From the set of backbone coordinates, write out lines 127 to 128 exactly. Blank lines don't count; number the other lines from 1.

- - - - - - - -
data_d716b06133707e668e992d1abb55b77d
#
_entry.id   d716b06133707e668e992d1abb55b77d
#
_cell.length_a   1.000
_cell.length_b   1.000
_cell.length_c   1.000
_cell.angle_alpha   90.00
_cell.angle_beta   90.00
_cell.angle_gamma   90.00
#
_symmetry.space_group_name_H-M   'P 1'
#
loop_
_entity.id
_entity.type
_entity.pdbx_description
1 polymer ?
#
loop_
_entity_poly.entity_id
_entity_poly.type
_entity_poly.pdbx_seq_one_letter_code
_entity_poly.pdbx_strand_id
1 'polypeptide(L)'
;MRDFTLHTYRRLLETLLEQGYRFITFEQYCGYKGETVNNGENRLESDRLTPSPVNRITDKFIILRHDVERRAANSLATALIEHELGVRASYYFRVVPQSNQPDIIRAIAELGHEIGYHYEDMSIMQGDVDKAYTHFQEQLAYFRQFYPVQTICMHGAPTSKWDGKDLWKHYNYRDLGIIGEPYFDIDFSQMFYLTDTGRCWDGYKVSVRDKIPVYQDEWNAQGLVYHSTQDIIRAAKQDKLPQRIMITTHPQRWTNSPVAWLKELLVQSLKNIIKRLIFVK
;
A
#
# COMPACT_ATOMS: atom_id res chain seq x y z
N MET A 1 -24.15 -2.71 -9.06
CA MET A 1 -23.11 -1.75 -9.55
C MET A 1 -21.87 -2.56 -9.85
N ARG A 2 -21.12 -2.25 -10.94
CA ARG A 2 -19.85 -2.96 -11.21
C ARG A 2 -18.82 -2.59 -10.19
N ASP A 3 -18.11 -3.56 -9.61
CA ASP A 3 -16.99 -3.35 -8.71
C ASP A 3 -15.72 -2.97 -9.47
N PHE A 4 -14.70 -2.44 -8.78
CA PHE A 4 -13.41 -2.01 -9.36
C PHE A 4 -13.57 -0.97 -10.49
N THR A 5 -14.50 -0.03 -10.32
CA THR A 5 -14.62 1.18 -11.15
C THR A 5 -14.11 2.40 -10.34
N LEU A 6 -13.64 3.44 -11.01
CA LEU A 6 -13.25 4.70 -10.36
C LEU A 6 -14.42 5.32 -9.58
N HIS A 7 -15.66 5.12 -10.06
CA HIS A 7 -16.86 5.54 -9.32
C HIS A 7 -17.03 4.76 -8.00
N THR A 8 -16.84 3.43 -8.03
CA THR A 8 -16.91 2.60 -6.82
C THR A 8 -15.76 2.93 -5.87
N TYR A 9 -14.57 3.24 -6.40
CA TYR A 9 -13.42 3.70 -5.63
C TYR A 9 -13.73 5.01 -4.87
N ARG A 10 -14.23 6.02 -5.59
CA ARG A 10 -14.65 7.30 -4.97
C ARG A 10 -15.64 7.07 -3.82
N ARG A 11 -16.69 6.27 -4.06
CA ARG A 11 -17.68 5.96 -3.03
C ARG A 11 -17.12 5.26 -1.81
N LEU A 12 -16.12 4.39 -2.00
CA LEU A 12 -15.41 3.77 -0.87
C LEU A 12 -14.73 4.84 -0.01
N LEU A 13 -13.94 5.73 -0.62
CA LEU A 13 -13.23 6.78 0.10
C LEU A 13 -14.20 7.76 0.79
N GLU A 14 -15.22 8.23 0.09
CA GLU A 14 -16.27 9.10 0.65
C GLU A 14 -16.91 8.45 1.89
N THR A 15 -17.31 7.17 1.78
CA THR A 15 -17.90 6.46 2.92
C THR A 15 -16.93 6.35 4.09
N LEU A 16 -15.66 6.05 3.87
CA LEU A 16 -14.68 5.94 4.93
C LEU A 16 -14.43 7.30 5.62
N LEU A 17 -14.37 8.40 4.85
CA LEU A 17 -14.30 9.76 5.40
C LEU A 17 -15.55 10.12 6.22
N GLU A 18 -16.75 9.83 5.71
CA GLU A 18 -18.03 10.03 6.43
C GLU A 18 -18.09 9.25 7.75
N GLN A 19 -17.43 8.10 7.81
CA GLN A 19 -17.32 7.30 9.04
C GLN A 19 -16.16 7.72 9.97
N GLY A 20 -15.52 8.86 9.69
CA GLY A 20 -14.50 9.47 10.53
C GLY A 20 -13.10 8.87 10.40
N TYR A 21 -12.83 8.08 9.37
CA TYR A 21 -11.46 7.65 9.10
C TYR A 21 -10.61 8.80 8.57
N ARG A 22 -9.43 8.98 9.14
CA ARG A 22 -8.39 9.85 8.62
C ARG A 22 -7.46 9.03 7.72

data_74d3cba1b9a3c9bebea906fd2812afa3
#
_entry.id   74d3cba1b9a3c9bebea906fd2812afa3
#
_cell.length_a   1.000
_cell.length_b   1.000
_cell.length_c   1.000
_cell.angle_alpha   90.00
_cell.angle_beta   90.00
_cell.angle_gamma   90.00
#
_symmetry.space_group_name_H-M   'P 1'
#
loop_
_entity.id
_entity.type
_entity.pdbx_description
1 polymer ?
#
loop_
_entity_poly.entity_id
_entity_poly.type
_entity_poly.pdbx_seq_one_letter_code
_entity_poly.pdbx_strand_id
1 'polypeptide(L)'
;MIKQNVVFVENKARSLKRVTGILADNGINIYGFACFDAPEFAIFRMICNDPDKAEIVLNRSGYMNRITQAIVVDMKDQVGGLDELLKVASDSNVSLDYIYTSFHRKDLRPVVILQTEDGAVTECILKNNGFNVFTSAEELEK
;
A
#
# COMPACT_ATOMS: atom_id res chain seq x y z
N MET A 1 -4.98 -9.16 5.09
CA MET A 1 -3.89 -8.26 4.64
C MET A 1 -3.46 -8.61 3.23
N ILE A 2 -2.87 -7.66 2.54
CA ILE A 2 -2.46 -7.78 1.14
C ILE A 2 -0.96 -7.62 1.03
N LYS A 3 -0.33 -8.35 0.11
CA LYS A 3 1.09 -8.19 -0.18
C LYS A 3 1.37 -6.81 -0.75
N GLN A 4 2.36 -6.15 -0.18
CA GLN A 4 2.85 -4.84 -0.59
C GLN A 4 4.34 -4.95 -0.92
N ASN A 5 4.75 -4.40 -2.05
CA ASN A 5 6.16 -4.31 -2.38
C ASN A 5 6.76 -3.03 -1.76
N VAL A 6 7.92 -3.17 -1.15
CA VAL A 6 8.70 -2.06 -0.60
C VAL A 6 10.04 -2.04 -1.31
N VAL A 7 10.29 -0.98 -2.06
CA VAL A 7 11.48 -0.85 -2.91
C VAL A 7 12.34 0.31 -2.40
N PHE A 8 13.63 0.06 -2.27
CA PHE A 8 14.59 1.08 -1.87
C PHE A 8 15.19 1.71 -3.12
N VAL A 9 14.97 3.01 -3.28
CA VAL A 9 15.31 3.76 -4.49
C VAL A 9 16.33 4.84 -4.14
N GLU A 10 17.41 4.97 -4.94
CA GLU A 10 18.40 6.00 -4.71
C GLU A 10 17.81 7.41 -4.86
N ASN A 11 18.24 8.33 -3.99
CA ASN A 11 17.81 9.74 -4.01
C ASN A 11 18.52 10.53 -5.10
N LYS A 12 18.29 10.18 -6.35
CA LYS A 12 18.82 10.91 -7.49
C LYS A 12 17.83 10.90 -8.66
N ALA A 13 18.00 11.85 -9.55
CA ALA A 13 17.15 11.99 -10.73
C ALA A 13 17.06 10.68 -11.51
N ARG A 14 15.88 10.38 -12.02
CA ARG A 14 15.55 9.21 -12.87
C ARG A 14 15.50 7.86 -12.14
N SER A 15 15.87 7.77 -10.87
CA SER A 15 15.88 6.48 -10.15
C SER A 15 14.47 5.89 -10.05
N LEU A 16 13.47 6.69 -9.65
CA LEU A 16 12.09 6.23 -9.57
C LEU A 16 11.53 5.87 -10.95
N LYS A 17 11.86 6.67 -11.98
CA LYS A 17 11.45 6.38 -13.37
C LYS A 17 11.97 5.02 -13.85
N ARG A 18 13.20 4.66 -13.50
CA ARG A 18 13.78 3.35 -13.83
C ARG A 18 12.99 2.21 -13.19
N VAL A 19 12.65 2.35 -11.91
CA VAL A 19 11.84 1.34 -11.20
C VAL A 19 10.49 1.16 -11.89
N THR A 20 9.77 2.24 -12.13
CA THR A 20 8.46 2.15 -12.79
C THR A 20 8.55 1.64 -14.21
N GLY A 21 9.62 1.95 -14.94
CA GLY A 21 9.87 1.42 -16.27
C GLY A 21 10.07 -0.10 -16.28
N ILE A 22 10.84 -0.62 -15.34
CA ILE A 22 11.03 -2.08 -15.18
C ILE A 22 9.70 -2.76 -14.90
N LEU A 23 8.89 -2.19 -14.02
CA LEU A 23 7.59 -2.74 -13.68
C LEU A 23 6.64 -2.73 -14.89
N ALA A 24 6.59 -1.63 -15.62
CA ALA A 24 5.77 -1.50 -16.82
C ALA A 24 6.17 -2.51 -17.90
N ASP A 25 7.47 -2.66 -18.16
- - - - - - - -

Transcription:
N MET A 1 -4.98 -9.16 5.09
CA MET A 1 -3.89 -8.26 4.64